It should be simple to keep bad breath at bay. While it is common knowledge that mouth fresheners act instantaneously, simple acts of personal hygiene can produce more lasting results. Most causes of halitosis are due to nothing more than carelessness or inconvenience. It is not always possible to brush teeth after a meal away from home, and bad breath is inevitable if you have enjoyed an exotic dish full of aromatic spices. Similarly, flossing can be most inconvenient, though traces of food stuck inside the mouth, will lose no time in raising a stink!
Not all causes of halitosis are beyond reasonable control. Some people may develop bad habits of failing to brush and floss before retiring for the night, or may simply not drink enough water. Irregular visits to dentists will inevitably lead to bacterial colonies finding refuge in the gums, and they can be awfully difficult to dislodge completely. There are some beneficial bacteria which reside in a healthy oral cavity, but the trick is to keep the harmful ones away. Overall, a combination of adequate personal hygiene and regular dental examinations should suffice to rule out the usual causes of halitosis.
Metabolic Causes of Halitosis
Diabetes can be free of symptoms in its early stages. Surveys show that large numbers of people in all countries may suffer from diabetes for years, without the condition being detected. This results in the build up of ketones in blood. Ketones are highly odorous chemicals which are formed when the body burns fat instead of carbohydrate for energy. Ketones are eliminated from blood through perspiration, in urine, and by way of exhaled breath. The latter joins the list of causes of halitosis, and it is a matter which a dentist cannot resolve on his or her own. This is why a dentist may send a patient to a physician, when there is nothing in the mouth which could result in halitosis. However, it is also possible that bacterial infections and diabetes are related, since high blood sugar predisposes people to immune deficiencies.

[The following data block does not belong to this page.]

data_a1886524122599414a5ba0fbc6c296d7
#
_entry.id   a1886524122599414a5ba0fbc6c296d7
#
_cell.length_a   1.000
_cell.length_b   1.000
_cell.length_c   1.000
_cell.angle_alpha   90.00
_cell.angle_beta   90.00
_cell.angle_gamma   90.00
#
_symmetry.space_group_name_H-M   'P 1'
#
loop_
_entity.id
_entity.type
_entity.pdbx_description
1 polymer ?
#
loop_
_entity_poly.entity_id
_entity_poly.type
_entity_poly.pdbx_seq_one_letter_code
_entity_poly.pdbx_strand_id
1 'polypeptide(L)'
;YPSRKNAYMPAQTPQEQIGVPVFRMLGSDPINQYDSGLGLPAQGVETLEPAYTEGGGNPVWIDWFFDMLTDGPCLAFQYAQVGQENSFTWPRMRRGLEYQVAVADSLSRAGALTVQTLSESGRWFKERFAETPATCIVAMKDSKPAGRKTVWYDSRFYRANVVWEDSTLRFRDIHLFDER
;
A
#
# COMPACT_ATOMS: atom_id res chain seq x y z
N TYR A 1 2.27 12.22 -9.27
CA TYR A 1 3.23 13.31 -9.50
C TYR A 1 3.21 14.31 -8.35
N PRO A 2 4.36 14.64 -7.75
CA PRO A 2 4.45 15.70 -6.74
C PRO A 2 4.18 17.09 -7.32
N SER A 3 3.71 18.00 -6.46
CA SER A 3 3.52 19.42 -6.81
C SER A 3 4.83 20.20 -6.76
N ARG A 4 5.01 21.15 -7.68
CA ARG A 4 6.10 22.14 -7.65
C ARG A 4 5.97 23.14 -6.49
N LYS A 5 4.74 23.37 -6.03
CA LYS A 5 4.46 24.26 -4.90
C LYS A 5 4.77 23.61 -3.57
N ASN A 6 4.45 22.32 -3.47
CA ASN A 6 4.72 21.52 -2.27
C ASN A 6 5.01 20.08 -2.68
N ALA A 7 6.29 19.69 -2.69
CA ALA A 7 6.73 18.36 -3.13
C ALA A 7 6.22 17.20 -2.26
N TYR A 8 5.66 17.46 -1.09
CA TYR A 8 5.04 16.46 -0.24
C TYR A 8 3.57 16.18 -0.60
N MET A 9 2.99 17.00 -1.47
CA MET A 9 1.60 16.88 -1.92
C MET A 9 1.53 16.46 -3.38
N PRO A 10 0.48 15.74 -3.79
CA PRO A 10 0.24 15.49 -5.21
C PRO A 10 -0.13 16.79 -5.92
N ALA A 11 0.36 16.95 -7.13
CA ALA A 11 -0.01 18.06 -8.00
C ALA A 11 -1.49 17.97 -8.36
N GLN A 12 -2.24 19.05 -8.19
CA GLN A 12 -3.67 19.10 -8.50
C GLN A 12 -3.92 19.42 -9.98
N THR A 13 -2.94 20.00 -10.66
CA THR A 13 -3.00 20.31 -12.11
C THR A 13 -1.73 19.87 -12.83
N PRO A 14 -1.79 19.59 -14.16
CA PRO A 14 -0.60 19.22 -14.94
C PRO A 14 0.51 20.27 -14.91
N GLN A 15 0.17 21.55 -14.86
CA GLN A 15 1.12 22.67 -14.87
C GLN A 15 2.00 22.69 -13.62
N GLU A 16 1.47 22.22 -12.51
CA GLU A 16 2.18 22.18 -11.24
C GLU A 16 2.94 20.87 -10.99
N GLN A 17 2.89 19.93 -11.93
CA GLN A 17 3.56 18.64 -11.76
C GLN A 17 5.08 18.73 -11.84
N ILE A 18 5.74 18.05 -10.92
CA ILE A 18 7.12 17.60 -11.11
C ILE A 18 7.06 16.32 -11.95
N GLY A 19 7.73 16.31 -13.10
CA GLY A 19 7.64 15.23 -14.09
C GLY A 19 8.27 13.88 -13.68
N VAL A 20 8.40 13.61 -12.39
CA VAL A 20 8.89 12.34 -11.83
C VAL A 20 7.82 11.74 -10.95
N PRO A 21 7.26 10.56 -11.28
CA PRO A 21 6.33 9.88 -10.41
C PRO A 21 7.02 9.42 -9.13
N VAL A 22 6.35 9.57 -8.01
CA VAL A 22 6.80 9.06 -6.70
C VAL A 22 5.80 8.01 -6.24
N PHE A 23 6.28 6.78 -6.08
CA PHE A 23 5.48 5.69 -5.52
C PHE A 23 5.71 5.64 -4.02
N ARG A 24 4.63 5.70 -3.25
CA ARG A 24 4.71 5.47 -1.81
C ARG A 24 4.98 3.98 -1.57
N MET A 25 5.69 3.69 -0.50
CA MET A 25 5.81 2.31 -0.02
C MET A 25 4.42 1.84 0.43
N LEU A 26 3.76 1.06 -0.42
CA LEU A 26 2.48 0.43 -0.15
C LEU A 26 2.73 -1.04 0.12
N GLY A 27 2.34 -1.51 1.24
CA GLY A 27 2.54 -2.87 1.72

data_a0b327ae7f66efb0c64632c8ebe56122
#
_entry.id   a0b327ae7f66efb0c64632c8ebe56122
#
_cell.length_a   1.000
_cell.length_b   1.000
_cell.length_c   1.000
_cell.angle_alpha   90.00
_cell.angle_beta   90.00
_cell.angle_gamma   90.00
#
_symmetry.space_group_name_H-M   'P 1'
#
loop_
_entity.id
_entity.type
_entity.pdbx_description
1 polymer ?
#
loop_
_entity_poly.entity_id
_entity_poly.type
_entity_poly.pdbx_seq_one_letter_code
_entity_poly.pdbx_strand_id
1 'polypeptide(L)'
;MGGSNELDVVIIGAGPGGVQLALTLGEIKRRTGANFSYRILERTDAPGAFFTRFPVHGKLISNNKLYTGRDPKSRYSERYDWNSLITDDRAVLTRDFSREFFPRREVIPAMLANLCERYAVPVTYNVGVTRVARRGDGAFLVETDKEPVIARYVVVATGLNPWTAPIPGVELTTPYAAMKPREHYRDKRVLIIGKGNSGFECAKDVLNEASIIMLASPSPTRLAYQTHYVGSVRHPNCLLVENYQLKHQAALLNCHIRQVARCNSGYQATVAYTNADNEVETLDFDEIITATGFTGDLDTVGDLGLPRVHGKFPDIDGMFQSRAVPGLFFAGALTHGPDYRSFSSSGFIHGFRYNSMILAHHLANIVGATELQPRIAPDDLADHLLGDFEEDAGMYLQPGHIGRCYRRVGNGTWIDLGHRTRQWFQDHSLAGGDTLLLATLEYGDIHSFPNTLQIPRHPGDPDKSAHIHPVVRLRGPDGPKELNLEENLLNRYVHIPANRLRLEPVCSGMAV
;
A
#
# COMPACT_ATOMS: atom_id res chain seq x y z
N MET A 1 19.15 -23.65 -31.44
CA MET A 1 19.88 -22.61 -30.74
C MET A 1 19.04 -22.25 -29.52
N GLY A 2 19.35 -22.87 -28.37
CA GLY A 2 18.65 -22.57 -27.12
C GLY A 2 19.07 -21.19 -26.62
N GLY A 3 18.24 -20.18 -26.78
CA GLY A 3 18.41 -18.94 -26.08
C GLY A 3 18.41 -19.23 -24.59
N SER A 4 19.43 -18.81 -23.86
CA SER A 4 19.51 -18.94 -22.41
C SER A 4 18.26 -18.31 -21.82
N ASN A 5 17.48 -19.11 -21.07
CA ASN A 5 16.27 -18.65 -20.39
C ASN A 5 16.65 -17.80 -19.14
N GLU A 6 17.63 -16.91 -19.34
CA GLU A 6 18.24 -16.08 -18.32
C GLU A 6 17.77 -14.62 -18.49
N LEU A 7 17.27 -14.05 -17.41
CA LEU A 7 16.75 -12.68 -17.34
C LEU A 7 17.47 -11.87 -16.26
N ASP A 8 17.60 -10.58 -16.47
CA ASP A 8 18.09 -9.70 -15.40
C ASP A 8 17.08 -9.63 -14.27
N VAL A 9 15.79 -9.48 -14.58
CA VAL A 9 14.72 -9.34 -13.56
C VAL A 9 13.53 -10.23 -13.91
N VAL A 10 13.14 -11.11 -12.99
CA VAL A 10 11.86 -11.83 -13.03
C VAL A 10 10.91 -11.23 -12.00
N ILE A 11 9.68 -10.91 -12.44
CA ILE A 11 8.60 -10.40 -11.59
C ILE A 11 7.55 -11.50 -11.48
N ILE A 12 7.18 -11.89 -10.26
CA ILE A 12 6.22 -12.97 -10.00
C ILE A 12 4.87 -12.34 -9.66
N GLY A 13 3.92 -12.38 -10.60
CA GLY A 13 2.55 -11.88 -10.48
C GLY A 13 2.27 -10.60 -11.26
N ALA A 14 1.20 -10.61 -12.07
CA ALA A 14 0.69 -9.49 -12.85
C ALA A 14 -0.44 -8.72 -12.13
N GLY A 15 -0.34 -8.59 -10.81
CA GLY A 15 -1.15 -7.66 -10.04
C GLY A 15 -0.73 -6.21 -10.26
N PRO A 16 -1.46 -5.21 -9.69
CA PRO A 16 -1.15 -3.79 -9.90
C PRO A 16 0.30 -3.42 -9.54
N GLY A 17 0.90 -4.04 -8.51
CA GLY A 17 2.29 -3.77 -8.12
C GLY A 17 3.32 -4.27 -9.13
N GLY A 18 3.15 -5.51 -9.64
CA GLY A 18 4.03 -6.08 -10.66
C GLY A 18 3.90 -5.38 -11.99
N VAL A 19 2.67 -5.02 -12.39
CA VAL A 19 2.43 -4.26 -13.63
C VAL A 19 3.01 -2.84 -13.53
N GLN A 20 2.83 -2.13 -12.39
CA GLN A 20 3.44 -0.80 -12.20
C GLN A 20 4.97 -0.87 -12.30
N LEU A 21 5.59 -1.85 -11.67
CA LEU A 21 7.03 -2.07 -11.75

Sudden changes in diet can also cause bad breath. Fasting causes ketosis, as does a high protein diet, which also excludes carbohydrates. The bodies of people who try to lose weight rapidly, or to increase their musculatures, tend to use fat for energy, and smelly ketones build up in blood, finding their way to the lungs in the process. This is why special diets should be custom prepared for each individual by qualified experts.